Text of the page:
2010 Short List: Key Trends

  • The abundance of resources and relationships induced by open resources and social networks is increasingly challenging us to revisit our roles as educators in sense-making, coaching and credentialing. Access to educational materials of all kinds has never been so easy or so open as it is today, and this trend is only increasing. The sage-on-the-stage model of teaching, where the instructor holds all the information and all the cards, is simply not applicable in this world of instant access. Educators must respond by changing their roles to reflect the new need to guide and coach students in finding, interpreting, and building an understanding from multiple sources of information.
  • Engaged citizenship is increasingly enabled by technology, political awareness, engagement and just-in-time learning. Mobile technologies and new media show strong promise to improve civic participation and social inclusion for youth. Further, the growing trend of embedding media and connectivity into the urban fabric is opening up new forms of social and civic engagement. Students are able to be more connected with the world than previously, leading to increased levels of participation in social and civic activities.
  • Increasingly, we expect to be connected wherever we go. Wireless network access, mobile networks, and personal portable networks have made it easy to remain connected almost anywhere. We are increasingly impatient of places where it is not possible, or where it is prohibitively expensive, to be connected, such as airplanes in flight and countries outside our own mobile networks. The places where we cannot connect are shrinking—some flights provide wireless access, for instance—and our expectations of immediate access to our personal information, multi-level communication, and interaction with the world are more frequently met.
  • More and more, people expect to be able to work, learn, study, and connect with their social networks wherever and whenever they want to. We are not tied to desks anymore when we wish to use computers. Workers increasingly expect to be able to work from home or from the road, and most everyone expects to be able to get information, addresses, directions, reviews, and answers whenever they want. Mobile access to information is changing the way we plan everything from outings to errands. A corollary of this trend is the expectation that people will be available and online, anywhere and anytime.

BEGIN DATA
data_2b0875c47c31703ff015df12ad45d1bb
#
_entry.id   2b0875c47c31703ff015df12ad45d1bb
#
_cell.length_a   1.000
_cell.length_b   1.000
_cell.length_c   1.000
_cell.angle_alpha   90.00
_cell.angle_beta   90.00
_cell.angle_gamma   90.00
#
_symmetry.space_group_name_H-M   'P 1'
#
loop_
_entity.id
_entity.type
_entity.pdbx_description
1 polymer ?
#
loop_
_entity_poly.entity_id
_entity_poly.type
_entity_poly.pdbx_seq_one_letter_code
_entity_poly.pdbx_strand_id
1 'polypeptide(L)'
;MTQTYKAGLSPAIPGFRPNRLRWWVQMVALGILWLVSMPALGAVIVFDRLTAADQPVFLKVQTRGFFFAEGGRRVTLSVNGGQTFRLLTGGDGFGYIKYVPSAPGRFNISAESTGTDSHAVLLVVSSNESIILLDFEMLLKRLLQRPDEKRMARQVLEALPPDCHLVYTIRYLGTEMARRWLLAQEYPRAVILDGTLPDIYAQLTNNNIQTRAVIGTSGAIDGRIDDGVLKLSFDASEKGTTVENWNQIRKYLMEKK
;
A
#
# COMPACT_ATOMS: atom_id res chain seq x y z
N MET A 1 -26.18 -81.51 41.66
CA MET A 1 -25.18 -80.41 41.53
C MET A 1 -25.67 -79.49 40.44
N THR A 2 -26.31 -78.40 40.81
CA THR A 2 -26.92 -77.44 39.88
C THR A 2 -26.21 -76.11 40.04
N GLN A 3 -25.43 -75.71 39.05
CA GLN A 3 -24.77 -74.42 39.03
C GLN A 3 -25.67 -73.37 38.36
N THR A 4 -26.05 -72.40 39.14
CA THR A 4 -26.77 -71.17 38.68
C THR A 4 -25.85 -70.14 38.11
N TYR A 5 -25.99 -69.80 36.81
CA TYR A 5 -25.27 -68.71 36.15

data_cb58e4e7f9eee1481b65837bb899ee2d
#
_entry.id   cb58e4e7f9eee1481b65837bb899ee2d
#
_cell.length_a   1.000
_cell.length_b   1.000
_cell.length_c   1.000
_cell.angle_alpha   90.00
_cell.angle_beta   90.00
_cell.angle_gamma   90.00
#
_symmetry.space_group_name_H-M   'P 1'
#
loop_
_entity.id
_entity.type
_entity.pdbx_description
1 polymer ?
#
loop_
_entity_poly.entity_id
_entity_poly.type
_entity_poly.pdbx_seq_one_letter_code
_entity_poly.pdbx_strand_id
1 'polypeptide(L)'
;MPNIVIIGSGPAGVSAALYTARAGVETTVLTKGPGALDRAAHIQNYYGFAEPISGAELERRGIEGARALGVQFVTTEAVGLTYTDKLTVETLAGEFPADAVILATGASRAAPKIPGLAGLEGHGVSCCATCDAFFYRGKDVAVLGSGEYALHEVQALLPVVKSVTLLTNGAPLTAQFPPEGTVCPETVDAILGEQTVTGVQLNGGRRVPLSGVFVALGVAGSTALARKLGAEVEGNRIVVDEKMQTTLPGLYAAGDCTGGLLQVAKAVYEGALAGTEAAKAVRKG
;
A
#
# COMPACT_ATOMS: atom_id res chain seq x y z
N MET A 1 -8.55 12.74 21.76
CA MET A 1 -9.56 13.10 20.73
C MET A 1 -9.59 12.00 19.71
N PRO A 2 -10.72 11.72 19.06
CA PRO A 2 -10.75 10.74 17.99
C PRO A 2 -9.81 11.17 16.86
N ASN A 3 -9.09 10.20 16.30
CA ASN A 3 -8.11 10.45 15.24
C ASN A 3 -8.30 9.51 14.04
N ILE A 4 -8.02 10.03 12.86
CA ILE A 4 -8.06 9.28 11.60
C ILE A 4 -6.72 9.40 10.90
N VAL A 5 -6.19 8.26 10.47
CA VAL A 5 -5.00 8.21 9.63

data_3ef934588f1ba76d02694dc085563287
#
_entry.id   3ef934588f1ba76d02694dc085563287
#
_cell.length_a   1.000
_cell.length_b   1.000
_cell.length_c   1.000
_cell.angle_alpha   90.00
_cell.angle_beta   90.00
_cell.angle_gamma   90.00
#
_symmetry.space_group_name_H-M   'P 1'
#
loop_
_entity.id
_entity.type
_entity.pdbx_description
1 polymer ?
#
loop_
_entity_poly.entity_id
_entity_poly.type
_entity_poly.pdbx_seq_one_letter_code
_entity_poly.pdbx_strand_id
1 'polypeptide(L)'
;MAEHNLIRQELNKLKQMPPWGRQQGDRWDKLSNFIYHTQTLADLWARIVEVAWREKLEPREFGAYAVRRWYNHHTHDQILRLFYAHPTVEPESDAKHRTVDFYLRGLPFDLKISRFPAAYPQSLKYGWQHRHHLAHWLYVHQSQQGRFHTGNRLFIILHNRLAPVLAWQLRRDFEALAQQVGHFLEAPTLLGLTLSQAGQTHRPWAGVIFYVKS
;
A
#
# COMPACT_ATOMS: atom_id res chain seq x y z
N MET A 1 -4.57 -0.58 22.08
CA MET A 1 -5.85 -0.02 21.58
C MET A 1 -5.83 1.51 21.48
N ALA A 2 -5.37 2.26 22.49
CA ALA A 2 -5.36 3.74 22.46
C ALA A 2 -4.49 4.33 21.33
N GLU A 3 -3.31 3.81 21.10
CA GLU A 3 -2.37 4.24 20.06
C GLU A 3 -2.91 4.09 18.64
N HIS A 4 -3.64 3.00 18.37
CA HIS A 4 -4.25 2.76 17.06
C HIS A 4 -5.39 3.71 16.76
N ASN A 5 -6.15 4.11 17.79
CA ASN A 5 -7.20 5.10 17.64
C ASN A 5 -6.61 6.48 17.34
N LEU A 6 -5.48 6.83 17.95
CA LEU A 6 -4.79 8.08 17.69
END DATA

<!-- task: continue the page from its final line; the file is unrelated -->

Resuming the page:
• Students are increasingly seen as collaborators, and there is more cross-campus collaboration. Using collaborative technologies, students are working with faculty and peers in other classes and on other campuses to create online resources that both demonstrate learning and contribute to public knowledge. Research projects are conducted by larger, more distributed teams than previously, and they are often becoming more public much earlier in the research process.

  • Technologies are becoming more decentralized. The continuing acceptance and adoption of cloud-based applications and services is changing the way we configure and use software and file storage. We readily accept that our work is stored on someone else's servers; we appreciate that our information is accessible no matter which computer we may sit down to use; we are used to the model of browser-based software that does not need to be installed on our computers. Many institutions have found that valuable campus resources are freed up by outsourcing utilities like email and applications. Campuses are responding to this trend in different ways; some are adopting decentralized, hosted solutions, while others are building in-house solutions of their own.